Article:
Shining a Light on Skin Cancer: All Doctors Should Be on the Lookout

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Shining a Light on Skin Cancer: All Doctors Should Be on the Lookout

Wednesday, May 20, 2015

No matter your specialty, paying attention to abnormalities on your patients’ skin may save lives and protect you from potential liability. One in five Americans will develop skin cancer in their lifetime.1 Because early diagnosis is key, all doctors should act upon unusual or ominous lesions or moles on patients’ skin. Suspicious spots should trigger a referral to a dermatologist, because the urgency of the situation can only be determined by expert examination and biopsy. 

When appropriate, educate your patients about what to look for while performing self-exams. Brown spots are usually harmless, but not always. Having more than 100 moles puts a patient at greater risk for melanoma. While many melanomas develop in areas exposed to the sun, they also develop in areas that are usually hidden from the sun. Be sure to examine the areas between the toes, underneath the nails, the palms of the hands and soles of the feet, and the eyes.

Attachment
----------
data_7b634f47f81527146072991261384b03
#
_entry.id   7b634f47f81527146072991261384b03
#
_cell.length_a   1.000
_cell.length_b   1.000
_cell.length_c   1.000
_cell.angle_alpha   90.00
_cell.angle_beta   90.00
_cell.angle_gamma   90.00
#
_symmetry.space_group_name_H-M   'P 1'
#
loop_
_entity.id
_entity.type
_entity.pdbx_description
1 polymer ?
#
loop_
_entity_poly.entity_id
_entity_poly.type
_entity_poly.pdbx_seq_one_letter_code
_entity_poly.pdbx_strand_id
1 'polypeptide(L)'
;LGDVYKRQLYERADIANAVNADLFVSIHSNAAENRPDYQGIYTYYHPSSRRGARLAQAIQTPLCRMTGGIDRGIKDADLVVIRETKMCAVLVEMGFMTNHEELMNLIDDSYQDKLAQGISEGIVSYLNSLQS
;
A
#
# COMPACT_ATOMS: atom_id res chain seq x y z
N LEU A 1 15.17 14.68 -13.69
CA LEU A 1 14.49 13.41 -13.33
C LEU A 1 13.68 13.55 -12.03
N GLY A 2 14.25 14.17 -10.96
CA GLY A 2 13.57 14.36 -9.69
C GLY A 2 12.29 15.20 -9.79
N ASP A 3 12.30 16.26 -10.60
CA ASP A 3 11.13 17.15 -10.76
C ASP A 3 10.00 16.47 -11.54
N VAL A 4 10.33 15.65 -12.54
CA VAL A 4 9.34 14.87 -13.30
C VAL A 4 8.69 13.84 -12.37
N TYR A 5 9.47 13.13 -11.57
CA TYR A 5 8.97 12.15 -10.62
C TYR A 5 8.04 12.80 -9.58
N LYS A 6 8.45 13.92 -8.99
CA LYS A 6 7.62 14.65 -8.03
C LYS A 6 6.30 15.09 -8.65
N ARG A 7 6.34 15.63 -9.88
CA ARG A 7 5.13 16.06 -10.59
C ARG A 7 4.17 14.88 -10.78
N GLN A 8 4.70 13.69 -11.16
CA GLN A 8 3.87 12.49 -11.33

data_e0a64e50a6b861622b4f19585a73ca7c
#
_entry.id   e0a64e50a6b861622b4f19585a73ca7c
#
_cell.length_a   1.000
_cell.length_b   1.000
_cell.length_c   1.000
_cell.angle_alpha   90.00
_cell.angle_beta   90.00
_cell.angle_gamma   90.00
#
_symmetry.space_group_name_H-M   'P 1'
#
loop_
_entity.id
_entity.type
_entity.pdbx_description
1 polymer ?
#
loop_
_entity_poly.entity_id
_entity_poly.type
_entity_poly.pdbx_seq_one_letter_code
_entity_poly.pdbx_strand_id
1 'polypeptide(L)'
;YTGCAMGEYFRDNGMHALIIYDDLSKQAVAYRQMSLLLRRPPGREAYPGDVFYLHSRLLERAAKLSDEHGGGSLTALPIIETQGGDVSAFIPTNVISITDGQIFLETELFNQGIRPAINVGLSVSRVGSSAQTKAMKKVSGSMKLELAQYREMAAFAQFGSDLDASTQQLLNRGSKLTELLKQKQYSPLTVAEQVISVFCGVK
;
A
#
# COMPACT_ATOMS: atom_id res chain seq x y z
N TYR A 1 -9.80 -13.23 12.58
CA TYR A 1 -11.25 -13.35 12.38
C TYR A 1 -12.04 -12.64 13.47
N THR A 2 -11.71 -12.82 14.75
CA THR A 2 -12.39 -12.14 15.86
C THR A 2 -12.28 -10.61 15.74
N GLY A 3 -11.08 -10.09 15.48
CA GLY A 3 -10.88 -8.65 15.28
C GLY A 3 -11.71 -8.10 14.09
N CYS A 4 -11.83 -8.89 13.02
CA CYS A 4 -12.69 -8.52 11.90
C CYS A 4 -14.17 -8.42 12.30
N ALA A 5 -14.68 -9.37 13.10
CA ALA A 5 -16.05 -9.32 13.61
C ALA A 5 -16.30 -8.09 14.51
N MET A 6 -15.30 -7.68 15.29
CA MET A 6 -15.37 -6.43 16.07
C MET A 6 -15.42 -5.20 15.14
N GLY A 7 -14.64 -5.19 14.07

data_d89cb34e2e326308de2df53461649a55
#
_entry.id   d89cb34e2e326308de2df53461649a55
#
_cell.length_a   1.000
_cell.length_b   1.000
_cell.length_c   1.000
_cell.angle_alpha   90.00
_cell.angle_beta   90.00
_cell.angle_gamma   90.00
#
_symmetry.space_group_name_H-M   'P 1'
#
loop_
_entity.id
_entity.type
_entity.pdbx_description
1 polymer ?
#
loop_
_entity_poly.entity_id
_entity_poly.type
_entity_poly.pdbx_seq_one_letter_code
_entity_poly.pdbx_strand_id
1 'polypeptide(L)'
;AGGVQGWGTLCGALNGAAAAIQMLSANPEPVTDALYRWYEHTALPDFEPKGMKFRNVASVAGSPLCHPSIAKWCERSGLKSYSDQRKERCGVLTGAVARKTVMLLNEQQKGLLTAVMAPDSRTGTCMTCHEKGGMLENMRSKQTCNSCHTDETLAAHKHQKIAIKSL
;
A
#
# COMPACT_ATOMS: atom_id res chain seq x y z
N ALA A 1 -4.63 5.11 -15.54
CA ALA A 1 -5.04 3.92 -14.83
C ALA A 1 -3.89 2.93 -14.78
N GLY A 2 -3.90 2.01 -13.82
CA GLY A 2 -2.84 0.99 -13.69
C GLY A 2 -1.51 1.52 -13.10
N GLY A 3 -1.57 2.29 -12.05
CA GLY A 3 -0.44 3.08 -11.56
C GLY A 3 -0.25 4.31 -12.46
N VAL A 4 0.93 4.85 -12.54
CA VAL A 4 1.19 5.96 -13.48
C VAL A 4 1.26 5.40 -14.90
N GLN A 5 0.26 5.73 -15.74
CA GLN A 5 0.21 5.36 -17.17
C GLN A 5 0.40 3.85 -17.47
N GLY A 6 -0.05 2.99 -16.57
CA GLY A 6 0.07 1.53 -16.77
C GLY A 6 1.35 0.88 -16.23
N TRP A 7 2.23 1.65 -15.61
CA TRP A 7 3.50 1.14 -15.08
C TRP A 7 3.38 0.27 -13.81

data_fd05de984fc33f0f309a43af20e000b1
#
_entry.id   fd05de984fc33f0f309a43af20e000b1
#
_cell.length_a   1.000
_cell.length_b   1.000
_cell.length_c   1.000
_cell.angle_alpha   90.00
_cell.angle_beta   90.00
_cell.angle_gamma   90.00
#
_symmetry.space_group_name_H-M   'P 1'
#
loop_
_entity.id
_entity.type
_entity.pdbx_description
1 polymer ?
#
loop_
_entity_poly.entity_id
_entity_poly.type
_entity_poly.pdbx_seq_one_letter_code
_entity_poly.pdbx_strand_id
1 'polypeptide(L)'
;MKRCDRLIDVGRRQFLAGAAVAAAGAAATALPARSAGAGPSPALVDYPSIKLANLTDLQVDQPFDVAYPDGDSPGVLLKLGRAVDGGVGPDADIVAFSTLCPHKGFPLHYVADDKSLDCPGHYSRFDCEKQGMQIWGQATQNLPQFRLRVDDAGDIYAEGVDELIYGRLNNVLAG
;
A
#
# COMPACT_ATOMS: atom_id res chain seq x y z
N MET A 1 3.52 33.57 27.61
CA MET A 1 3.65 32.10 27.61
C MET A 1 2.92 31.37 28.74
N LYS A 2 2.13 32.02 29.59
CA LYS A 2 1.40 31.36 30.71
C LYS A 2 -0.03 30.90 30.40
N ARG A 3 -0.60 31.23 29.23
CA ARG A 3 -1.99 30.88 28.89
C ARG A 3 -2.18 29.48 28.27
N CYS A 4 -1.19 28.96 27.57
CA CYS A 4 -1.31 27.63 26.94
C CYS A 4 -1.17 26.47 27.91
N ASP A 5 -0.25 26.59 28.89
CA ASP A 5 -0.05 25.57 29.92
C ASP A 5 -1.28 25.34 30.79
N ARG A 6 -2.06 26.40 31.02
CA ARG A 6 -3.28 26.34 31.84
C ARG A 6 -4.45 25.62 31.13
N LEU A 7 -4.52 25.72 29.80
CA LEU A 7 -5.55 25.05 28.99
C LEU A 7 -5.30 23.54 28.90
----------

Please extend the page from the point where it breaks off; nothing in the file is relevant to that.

Lina Feaster, MD, a family practice physician in St. Augustine, Florida, emphasizes the need for awareness: "I once found an unusual dark spot on the sole of a 12-year-old’s foot during a complete skin exam as part of a routine well-child physical. I sent the patient to a dermatologist for biopsy, which confirmed melanoma. Having caught this early, his life was spared from this particular lesion. I have never forgotten how important it is to watch out for melanomas not only in adults but also in children. Performing a complete skin exam entails not just examining sun-exposed areas, but also locations you’d least expect to find melanoma, like the sole of a foot." 

Here are the "ABCDEs" to look out for in moles or other skin lesions: 

  • Asymmetry: If you draw a line through the mole, both sides should match. If not, the lesion should be evaluated. 
  • Border: The borders of an early melanoma tend to be uneven. The edges may be scalloped or notched. 
  • Color: Having a variety of colors is another warning sign. A melanoma may have brown, tan, black, red, or blue colors. 
  • Diameter: Melanomas are usually larger in diameter than the size of the eraser on a pencil, but they sometimes may be smaller when first detected. 
  • Evolving: Any change -- in size, shape, color, elevation, or other trait -- or any other symptom, such as bleeding, itching, or crusting, points to danger. 

Your patients can also take advantage of educational resources from the Skin Cancer Foundation at


  1. Skin cancer. American Academy of Dermatology. Accessed March 19, 2015. 

Contributed by The Doctors Company. For more patient safety articles and practice tips, visit